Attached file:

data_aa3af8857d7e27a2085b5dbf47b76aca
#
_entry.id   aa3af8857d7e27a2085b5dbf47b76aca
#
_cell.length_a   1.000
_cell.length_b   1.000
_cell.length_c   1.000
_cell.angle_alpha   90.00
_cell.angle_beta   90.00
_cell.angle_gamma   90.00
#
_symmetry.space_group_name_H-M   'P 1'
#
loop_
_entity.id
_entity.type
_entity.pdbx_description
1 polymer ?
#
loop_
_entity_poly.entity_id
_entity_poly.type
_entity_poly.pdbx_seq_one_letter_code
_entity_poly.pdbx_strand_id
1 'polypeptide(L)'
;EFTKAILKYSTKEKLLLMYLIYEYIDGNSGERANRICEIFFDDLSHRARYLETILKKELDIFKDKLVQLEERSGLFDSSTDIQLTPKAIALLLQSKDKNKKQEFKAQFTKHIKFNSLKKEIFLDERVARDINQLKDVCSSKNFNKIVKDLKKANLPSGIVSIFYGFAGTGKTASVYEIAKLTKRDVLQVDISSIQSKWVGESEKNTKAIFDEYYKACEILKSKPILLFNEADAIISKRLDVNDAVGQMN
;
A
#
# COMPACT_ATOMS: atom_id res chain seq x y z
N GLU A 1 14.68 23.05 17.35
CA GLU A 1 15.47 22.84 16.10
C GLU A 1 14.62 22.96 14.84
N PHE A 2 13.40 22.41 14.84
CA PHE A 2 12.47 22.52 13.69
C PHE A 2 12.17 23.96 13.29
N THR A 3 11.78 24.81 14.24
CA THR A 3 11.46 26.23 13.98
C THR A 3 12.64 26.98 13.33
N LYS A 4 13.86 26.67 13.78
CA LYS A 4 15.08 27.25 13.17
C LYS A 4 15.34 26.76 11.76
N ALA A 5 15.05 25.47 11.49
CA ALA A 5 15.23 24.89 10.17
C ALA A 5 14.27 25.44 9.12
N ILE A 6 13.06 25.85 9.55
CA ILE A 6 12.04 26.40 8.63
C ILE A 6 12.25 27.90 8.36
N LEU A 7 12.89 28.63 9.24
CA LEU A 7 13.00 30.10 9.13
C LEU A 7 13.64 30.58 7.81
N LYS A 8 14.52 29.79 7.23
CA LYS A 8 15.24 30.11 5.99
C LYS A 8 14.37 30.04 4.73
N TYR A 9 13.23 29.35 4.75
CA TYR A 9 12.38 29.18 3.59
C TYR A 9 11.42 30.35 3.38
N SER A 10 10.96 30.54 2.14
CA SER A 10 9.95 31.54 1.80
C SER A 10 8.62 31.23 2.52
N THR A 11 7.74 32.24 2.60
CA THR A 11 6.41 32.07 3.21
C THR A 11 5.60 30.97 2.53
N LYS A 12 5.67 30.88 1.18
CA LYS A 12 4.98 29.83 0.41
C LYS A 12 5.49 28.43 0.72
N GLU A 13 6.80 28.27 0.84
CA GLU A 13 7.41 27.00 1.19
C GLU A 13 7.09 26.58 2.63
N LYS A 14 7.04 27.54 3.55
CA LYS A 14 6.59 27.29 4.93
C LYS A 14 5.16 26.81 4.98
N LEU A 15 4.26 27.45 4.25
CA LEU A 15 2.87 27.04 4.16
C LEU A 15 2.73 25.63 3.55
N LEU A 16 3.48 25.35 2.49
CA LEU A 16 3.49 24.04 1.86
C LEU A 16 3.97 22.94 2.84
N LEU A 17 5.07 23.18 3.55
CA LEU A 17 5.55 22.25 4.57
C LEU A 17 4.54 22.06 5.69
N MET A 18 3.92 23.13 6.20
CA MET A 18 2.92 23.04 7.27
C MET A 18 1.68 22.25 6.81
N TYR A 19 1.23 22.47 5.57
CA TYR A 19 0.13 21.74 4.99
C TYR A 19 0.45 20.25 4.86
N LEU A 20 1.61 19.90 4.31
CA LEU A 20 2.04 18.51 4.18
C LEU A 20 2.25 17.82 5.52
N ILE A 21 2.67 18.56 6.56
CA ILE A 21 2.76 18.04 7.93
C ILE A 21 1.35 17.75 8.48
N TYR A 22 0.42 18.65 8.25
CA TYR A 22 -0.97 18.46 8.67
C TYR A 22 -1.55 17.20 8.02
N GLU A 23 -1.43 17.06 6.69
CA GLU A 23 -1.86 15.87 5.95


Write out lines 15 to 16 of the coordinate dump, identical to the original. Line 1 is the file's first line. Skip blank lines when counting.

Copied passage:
_entity.id
_entity.type